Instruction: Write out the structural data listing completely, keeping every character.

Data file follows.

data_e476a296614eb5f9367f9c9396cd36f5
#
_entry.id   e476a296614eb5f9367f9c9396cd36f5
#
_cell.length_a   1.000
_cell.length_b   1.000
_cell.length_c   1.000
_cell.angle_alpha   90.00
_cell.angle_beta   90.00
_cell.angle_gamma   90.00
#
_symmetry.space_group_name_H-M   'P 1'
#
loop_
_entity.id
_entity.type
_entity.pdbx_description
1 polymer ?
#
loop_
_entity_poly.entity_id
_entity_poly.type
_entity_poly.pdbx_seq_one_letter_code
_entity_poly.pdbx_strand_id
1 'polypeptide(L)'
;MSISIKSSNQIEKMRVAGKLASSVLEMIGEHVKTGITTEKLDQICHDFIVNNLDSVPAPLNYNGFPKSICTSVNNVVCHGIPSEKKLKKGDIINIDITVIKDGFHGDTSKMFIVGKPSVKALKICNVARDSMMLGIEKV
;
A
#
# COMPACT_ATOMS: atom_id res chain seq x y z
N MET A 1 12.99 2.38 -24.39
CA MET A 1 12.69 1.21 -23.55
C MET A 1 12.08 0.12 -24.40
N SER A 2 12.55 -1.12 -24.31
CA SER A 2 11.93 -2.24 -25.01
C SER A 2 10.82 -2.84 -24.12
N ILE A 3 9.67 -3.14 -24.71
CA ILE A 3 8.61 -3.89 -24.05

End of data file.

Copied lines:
data_e476a296614eb5f9367f9c9396cd36f5
#
_entry.id   e476a296614eb5f9367f9c9396cd36f5
#
_cell.length_a   1.000
_cell.length_b   1.000
_cell.length_c   1.000
_cell.angle_alpha   90.00
_cell.angle_beta   90.00
_cell.angle_gamma   90.00
#
_symmetry.space_group_name_H-M   'P 1'
#
loop_
_entity.id
_entity.type
_entity.pdbx_description
1 polymer ?
#
loop_
_entity_poly.entity_id
_entity_poly.type
_entity_poly.pdbx_seq_one_letter_code
_entity_poly.pdbx_strand_id
1 'polypeptide(L)'
;MSISIKSSNQIEKMRVAGKLASSVLEMIGEHVKTGITTEKLDQICHDFIVNNLDSVPAPLNYNGFPKSICTSVNNVVCHGIPSEKKLKKGDIINIDITVIKDGFHGDTSKMFIVGKPSVKALKICNVARDSMMLGIEKV
;
A
#
# COMPACT_ATOMS: atom_id res chain seq x y z
N MET A 1 12.99 2.38 -24.39
CA MET A 1 12.69 1.21 -23.55
C MET A 1 12.08 0.12 -24.40
N SER A 2 12.55 -1.12 -24.31
CA SER A 2 11.93 -2.24 -25.01
C SER A 2 10.82 -2.84 -24.12
N ILE A 3 9.67 -3.14 -24.71
CA ILE A 3 8.61 -3.89 -24.05